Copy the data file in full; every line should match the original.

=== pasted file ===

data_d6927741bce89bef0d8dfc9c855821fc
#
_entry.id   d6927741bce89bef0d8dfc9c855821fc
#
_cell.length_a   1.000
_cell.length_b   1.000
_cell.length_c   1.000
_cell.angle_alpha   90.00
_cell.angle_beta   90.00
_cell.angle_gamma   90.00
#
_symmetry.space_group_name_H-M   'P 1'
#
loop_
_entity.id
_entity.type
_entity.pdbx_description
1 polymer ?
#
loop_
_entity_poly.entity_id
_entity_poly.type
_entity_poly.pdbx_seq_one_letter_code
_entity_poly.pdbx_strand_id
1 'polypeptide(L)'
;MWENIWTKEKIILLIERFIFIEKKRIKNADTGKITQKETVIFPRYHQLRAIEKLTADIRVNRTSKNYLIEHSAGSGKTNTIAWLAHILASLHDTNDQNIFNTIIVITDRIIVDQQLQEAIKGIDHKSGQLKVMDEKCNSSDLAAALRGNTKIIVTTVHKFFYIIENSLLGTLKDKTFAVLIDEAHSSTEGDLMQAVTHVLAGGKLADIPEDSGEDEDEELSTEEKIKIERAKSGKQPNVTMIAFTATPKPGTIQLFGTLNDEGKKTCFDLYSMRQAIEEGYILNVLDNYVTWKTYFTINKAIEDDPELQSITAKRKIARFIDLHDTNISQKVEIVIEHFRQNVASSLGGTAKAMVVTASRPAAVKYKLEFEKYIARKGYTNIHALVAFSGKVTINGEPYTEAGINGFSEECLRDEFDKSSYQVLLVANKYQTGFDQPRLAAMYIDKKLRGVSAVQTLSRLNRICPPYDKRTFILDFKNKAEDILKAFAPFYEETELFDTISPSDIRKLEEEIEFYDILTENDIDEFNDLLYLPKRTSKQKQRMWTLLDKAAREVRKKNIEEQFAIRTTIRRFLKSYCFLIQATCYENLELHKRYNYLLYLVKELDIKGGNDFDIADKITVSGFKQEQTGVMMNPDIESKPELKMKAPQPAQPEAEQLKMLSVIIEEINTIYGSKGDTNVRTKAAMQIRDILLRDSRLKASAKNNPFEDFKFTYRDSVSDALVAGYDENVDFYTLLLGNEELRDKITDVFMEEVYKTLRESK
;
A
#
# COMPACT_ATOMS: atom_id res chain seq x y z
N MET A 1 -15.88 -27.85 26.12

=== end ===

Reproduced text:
data_d6927741bce89bef0d8dfc9c855821fc
#
_entry.id   d6927741bce89bef0d8dfc9c855821fc
#
_cell.length_a   1.000
_cell.length_b   1.000
_cell.length_c   1.000
_cell.angle_alpha   90.00
_cell.angle_beta   90.00
_cell.angle_gamma   90.00
#
_symmetry.space_group_name_H-M   'P 1'
#
loop_
_entity.id
_entity.type
_entity.pdbx_description
1 polymer ?
#
loop_
_entity_poly.entity_id
_entity_poly.type
_entity_poly.pdbx_seq_one_letter_code
_entity_poly.pdbx_strand_id
1 'polypeptide(L)'
;MWENIWTKEKIILLIERFIFIEKKRIKNADTGKITQKETVIFPRYHQLRAIEKLTADIRVNRTSKNYLIEHSAGSGKTNTIAWLAHILASLHDTNDQNIFNTIIVITDRIIVDQQLQEAIKGIDHKSGQLKVMDEKCNSSDLAAALRGNTKIIVTTVHKFFYIIENSLLGTLKDKTFAVLIDEAHSSTEGDLMQAVTHVLAGGKLADIPEDSGEDEDEELSTEEKIKIERAKSGKQPNVTMIAFTATPKPGTIQLFGTLNDEGKKTCFDLYSMRQAIEEGYILNVLDNYVTWKTYFTINKAIEDDPELQSITAKRKIARFIDLHDTNISQKVEIVIEHFRQNVASSLGGTAKAMVVTASRPAAVKYKLEFEKYIARKGYTNIHALVAFSGKVTINGEPYTEAGINGFSEECLRDEFDKSSYQVLLVANKYQTGFDQPRLAAMYIDKKLRGVSAVQTLSRLNRICPPYDKRTFILDFKNKAEDILKAFAPFYEETELFDTISPSDIRKLEEEIEFYDILTENDIDEFNDLLYLPKRTSKQKQRMWTLLDKAAREVRKKNIEEQFAIRTTIRRFLKSYCFLIQATCYENLELHKRYNYLLYLVKELDIKGGNDFDIADKITVSGFKQEQTGVMMNPDIESKPELKMKAPQPAQPEAEQLKMLSVIIEEINTIYGSKGDTNVRTKAAMQIRDILLRDSRLKASAKNNPFEDFKFTYRDSVSDALVAGYDENVDFYTLLLGNEELRDKITDVFMEEVYKTLRESK
;
A
#
# COMPACT_ATOMS: atom_id res chain seq x y z
N MET A 1 -15.88 -27.85 26.12